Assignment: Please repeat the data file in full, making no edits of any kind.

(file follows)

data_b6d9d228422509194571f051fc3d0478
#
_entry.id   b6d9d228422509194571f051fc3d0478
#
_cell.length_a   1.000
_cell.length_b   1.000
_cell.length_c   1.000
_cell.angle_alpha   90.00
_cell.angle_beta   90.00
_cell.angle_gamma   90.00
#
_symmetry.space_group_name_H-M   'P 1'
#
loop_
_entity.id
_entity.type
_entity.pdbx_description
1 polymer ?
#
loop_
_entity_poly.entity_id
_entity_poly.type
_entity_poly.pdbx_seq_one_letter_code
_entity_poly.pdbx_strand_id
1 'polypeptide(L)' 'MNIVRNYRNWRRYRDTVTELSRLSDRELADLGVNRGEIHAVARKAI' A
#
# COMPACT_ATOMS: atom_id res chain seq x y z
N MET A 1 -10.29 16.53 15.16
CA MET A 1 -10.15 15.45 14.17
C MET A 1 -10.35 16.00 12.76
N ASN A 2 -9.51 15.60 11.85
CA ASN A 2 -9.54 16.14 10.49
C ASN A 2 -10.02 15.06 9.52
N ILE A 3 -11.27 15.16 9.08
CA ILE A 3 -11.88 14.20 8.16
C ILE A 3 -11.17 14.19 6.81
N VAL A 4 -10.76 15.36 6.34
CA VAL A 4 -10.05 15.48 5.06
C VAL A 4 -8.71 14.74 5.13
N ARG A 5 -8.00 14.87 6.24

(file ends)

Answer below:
data_b6d9d228422509194571f051fc3d0478
#
_entry.id   b6d9d228422509194571f051fc3d0478
#
_cell.length_a   1.000
_cell.length_b   1.000
_cell.length_c   1.000
_cell.angle_alpha   90.00
_cell.angle_beta   90.00
_cell.angle_gamma   90.00
#
_symmetry.space_group_name_H-M   'P 1'
#
loop_
_entity.id
_entity.type
_entity.pdbx_description
1 polymer ?
#
loop_
_entity_poly.entity_id
_entity_poly.type
_entity_poly.pdbx_seq_one_letter_code
_entity_poly.pdbx_strand_id
1 'polypeptide(L)' 'MNIVRNYRNWRRYRDTVTELSRLSDRELADLGVNRGEIHAVARKAI' A
#
# COMPACT_ATOMS: atom_id res chain seq x y z
N MET A 1 -10.29 16.53 15.16
CA MET A 1 -10.15 15.45 14.17
C MET A 1 -10.35 16.00 12.76
N ASN A 2 -9.51 15.60 11.85
CA ASN A 2 -9.54 16.14 10.49
C ASN A 2 -10.02 15.06 9.52
N ILE A 3 -11.27 15.16 9.08
CA ILE A 3 -11.88 14.20 8.16
C ILE A 3 -11.17 14.19 6.81
N VAL A 4 -10.76 15.36 6.34
CA VAL A 4 -10.05 15.48 5.06
C VAL A 4 -8.71 14.74 5.13
N ARG A 5 -8.00 14.87 6.24